Remember my post on the union-inspired collapse of General Motors? The same factors are at play with California.
The governor readily admits that he sees the crisis as a chance to make big changes to government -- to "reform the system," he said Friday -- with proposals he has struggled to advance in the past.Yep, wonderful things those unions. First they engineered the downfall of GM, now it's California. New Zealand ain't that far away.
Among them: reorganizing state bureaucracy, eliminating patronage boards and curbing fraud in social services that Democrats have traditionally protected. The governor also would like to move past the budget crisis to reach a deal on California's water problems that has so far eluded him.
In past years, his plans ran into opposition organized largely by well-funded labor groups and Democrats, who say his proposals are really meant to strangle government. Now he is newly armed with negotiating power over Democratic lawmakers desperate to preserve state programs.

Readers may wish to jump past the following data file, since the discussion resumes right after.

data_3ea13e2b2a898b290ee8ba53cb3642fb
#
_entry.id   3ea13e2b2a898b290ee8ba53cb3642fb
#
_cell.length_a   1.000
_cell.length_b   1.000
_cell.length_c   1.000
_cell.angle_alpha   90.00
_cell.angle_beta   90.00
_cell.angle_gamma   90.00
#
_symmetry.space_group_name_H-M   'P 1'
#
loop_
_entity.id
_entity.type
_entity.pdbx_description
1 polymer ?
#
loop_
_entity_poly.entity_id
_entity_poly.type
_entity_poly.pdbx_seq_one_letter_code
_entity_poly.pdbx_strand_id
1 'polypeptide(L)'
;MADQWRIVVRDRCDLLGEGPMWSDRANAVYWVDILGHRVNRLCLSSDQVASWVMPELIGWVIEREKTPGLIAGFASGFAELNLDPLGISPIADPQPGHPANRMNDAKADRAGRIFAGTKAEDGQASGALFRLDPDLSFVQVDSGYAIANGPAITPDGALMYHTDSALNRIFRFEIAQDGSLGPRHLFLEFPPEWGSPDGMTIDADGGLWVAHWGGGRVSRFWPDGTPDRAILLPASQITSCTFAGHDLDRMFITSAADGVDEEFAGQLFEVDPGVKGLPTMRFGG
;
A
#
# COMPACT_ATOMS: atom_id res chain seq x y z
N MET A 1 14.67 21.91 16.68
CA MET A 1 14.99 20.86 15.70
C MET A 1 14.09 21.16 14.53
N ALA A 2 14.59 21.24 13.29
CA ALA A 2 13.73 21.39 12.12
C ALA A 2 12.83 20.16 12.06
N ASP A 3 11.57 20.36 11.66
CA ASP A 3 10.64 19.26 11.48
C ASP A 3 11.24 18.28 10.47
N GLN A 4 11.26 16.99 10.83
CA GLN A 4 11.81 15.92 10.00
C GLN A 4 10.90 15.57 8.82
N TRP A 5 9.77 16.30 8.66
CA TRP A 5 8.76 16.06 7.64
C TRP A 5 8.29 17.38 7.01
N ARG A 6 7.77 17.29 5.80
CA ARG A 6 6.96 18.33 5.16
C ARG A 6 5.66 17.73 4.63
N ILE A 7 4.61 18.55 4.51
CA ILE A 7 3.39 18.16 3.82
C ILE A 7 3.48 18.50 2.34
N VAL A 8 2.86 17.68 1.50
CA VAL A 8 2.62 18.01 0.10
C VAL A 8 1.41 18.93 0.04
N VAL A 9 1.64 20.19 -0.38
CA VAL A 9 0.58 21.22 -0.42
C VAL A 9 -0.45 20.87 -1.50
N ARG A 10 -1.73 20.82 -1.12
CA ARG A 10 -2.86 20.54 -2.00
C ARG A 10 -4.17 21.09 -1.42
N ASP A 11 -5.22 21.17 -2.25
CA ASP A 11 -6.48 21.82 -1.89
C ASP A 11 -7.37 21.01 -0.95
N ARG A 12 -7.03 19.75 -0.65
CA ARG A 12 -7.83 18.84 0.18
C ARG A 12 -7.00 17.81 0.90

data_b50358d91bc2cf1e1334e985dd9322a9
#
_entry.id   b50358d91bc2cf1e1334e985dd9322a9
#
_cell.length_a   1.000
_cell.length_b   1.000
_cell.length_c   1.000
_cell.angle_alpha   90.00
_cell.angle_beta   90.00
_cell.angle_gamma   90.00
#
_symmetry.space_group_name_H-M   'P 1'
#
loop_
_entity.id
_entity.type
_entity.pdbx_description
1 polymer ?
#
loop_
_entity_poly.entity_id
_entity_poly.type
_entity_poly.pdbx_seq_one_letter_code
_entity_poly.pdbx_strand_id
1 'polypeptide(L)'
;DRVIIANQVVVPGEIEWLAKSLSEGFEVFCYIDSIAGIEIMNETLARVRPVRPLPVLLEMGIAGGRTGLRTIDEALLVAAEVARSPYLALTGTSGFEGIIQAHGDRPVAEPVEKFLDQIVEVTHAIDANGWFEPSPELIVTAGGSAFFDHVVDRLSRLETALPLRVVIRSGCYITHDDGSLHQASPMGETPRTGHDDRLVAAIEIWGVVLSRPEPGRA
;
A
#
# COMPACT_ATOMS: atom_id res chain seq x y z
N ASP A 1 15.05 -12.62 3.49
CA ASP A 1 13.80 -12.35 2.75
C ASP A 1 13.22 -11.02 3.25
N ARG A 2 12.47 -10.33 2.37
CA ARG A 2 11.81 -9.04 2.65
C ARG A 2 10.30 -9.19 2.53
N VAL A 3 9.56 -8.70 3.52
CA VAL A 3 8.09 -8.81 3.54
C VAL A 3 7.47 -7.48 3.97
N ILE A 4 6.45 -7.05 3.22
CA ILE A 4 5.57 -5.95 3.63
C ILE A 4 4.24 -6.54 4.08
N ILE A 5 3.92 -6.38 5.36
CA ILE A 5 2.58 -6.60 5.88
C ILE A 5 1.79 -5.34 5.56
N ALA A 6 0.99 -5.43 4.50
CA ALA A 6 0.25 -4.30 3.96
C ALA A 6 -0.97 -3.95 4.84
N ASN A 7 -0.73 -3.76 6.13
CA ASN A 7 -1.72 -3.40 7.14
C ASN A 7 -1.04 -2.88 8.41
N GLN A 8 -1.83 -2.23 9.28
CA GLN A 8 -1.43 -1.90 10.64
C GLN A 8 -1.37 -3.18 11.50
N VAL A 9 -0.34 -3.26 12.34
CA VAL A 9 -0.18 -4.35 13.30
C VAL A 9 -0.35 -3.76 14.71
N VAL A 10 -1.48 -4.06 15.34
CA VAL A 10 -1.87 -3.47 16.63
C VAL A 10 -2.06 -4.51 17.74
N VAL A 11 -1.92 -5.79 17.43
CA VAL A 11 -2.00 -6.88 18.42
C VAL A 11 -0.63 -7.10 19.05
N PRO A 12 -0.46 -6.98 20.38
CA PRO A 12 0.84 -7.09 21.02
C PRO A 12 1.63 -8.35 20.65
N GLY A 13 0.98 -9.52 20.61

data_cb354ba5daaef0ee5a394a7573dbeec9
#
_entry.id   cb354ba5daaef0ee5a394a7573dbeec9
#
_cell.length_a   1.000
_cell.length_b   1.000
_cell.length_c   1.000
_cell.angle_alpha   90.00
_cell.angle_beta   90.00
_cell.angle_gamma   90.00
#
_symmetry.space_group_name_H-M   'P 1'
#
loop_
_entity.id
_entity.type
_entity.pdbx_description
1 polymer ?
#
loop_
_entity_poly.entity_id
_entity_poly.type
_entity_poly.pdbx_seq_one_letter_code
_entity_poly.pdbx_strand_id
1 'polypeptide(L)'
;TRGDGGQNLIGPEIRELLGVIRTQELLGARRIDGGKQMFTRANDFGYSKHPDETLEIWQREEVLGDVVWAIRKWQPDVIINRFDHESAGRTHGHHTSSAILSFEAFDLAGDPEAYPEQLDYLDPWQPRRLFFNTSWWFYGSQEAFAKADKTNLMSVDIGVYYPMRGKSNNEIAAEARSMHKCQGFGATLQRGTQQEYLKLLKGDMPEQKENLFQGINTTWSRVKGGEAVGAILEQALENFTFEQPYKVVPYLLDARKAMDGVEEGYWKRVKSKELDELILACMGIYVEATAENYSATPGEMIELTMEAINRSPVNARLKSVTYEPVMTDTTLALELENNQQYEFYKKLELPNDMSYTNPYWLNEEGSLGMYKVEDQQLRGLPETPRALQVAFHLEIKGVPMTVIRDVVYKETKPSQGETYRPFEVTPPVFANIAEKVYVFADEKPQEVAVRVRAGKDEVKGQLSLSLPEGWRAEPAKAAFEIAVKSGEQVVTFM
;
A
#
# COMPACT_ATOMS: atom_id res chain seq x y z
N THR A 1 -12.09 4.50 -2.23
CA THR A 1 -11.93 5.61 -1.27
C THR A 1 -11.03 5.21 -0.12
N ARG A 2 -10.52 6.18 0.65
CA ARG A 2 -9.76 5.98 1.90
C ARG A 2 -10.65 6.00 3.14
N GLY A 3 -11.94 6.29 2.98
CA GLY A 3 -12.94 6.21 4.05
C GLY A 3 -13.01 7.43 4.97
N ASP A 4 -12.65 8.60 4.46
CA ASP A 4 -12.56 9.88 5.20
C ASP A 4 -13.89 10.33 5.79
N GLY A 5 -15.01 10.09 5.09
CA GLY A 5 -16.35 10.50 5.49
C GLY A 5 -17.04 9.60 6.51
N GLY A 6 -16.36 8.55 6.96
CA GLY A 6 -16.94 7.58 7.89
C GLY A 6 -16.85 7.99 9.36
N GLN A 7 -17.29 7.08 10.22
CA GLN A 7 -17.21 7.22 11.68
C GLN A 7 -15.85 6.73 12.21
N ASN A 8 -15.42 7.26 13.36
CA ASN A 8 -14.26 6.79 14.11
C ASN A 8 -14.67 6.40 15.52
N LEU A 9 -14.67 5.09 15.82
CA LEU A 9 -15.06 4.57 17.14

Back on the governor's demand list is a plan to cut the pensions received by state workers, which unions have stymied before but which he thinks may gain traction with a cash-strapped public. Schwarzenegger also views this as an ideal time to once again target growth and fraud in the state's multibillion-dollar in-home healthcare program, which employs 300,000 unionized workers.
His agenda includes anti-fraud efforts and tougher enrollment requirements for the state's food stamp programs, efforts that advocates for the poor say are designed to discourage people from participating. In his radio address, he said the state and counties could get by with a "fraction" of the 27,000 workers now handling eligibility for Medi-Cal and food stamps by using Web-based enrollment.
Schwarzenegger has revived plans to allow local school districts to contract out for services like school bus transportation and lawn maintenance, a proposal favored by the GOP but despised by school employee unions.
Hat tip: PM of NZ.